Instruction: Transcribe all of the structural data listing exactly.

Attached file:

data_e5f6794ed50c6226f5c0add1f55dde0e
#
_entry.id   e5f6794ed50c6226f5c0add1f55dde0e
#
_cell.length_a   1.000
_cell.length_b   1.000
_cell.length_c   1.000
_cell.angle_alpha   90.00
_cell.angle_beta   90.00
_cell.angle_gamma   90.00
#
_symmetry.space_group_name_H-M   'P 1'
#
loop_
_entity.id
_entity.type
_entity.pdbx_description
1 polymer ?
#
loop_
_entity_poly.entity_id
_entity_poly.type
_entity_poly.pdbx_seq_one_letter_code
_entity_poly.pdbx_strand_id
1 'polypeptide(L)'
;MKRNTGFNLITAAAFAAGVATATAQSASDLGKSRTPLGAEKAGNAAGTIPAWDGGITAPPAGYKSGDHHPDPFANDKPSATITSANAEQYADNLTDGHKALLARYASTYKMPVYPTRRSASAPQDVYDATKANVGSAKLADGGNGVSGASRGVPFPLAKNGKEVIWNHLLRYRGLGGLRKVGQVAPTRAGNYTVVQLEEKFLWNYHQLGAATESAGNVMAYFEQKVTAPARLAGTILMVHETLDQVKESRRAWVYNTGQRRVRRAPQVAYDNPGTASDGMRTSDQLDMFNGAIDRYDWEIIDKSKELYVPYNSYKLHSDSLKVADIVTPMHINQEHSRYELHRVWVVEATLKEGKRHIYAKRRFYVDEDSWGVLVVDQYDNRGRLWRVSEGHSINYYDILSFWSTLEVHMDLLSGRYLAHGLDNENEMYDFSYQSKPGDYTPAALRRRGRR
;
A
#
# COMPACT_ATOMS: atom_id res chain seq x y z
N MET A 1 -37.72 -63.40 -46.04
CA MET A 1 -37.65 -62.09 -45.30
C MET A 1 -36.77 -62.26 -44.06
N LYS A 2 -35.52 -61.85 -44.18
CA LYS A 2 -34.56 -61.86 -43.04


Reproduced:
data_e5f6794ed50c6226f5c0add1f55dde0e
#
_entry.id   e5f6794ed50c6226f5c0add1f55dde0e
#
_cell.length_a   1.000
_cell.length_b   1.000
_cell.length_c   1.000
_cell.angle_alpha   90.00
_cell.angle_beta   90.00
_cell.angle_gamma   90.00
#
_symmetry.space_group_name_H-M   'P 1'
#
loop_
_entity.id
_entity.type
_entity.pdbx_description
1 polymer ?
#
loop_
_entity_poly.entity_id
_entity_poly.type
_entity_poly.pdbx_seq_one_letter_code
_entity_poly.pdbx_strand_id
1 'polypeptide(L)'
;MKRNTGFNLITAAAFAAGVATATAQSASDLGKSRTPLGAEKAGNAAGTIPAWDGGITAPPAGYKSGDHHPDPFANDKPSATITSANAEQYADNLTDGHKALLARYASTYKMPVYPTRRSASAPQDVYDATKANVGSAKLADGGNGVSGASRGVPFPLAKNGKEVIWNHLLRYRGLGGLRKVGQVAPTRAGNYTVVQLEEKFLWNYHQLGAATESAGNVMAYFEQKVTAPARLAGTILMVHETLDQVKESRRAWVYNTGQRRVRRAPQVAYDNPGTASDGMRTSDQLDMFNGAIDRYDWEIIDKSKELYVPYNSYKLHSDSLKVADIVTPMHINQEHSRYELHRVWVVEATLKEGKRHIYAKRRFYVDEDSWGVLVVDQYDNRGRLWRVSEGHSINYYDILSFWSTLEVHMDLLSGRYLAHGLDNENEMYDFSYQSKPGDYTPAALRRRGRR
;
A
#
# COMPACT_ATOMS: atom_id res chain seq x y z
N MET A 1 -37.72 -63.40 -46.04
CA MET A 1 -37.65 -62.09 -45.30
C MET A 1 -36.77 -62.26 -44.06
N LYS A 2 -35.52 -61.85 -44.18
CA LYS A 2 -34.56 -61.86 -43.04